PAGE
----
UK parcel delivery companies urged to swap large vans for cargo bikes

Parcel delivery companies should consider switching to cargo bike schemes, a new report by the UK Local Government Association (LGA) suggests. The LGA, which represents councils in England and Wales, is calling for couriers to adopt environmentally friendly cargo bikes, which offer a cost-effective and zero-carbon transport option, for last-mile deliveries from local hubs to homes.

The LGA’s new report, Transport decarbonization by traveling less, says switching to cargo bikes will help address concerns about the rise of largely diesel vans operating in busy urban areas and residential streets, contributing to poor air quality, congestion, and loss of local amenity.

The report says that courier bikes can replace up to 10 percent of conventional vans in areas where the final delivery route is no more than 2 km, without changing the overall network efficiency. They can also reduce current urban delivery carbon emissions by 73 percent over the course of a courier vehicle’s life cycle. Bikes will help to tackle the issue of delivery vans clogging up roads and in some cases pavement space as they make deliveries in smaller residential streets. Cargo bikes are popular in Holland, Germany, and Denmark, and local businesses are also starting to take advantage.

Councils are already promoting the use of cargo bikes having purchased the bikes for use by local businesses or for deployment within their own fleets:

  • Cambridgeshire County Council in a joint project with Cambridge City Council plans to deploy 30 e-cargo bikes covering first-mile deliveries, a residential sharing scheme, a “try before you buy” leasing scheme, and pool e-cargo bikes with a combined aim of reducing travel emissions and encouraging active and sustainable transport options.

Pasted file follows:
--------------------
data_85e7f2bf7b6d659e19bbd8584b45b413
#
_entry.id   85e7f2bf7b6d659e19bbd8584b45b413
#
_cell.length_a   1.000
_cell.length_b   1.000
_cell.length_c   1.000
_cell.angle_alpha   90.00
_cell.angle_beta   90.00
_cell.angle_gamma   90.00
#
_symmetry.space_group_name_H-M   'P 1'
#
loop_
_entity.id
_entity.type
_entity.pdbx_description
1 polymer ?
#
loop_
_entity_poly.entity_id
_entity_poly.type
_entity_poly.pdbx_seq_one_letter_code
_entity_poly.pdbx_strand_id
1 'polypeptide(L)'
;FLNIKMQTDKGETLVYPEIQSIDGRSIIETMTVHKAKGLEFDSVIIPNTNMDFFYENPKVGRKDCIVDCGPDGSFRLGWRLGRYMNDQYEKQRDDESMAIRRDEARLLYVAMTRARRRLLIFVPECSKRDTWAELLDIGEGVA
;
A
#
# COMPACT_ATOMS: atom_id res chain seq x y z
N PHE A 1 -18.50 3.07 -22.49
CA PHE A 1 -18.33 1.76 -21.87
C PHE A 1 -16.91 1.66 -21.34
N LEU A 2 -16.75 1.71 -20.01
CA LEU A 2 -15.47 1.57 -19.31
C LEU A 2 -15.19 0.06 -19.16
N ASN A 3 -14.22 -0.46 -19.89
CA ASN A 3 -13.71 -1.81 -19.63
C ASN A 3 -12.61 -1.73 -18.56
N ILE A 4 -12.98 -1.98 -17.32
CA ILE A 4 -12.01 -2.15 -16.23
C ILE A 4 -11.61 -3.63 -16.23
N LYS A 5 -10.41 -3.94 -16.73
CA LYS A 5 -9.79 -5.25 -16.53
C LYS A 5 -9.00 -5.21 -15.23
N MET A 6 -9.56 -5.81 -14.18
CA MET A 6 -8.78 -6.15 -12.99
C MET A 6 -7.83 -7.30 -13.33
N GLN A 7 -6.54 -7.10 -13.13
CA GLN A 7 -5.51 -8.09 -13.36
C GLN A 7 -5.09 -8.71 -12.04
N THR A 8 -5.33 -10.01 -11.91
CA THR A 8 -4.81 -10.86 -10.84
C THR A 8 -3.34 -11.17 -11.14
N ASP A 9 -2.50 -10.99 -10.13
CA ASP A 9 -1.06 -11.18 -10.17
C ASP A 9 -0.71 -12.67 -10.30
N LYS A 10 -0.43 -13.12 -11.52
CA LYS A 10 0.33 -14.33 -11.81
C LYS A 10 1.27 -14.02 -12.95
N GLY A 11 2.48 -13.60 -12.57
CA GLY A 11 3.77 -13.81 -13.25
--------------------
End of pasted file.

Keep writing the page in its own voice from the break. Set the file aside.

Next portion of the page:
• Devon County Council plans to use 13 e-cargo bikes in Exeter to support sustainable active business travel, as an alternative to car and van use. Two of the bikes will be used by the local hospital’s adult and social care teams to care for some of the most isolated people in the city.
  • Nottingham City Council is establishing a fleet to be used by the council to replace journeys around the city and parks. They will also be made available to local project delivery partners and to local businesses on a “try before you buy” basis.

Cllr David Renard, LGA transport spokesperson, said: “Courier firms have played a vital role during the coronavirus crisis in continuing to provide a delivery service while people have been unable to get out and about as they would in normal times. Online shopping will continue to grow, and so will our reliance on courier services. This has unfortunately seen the consequence of large delivery vans clogging up street space, increasing congestion, and in some cases causing a rise in air pollution. We need to look at how we manage online deliveries in the future and consider new delivery options which are more climate and road-friendly. Swapping large vans for cargo bikes is one way in which we can make a really positive difference to our environment and help achieve the country’s carbon reduction targets.”

The LGA is hosting a webinar on this subject on November, 24 2020, 10.30am – 12.00pm. Places on the webinar are now available.

Source: LGA

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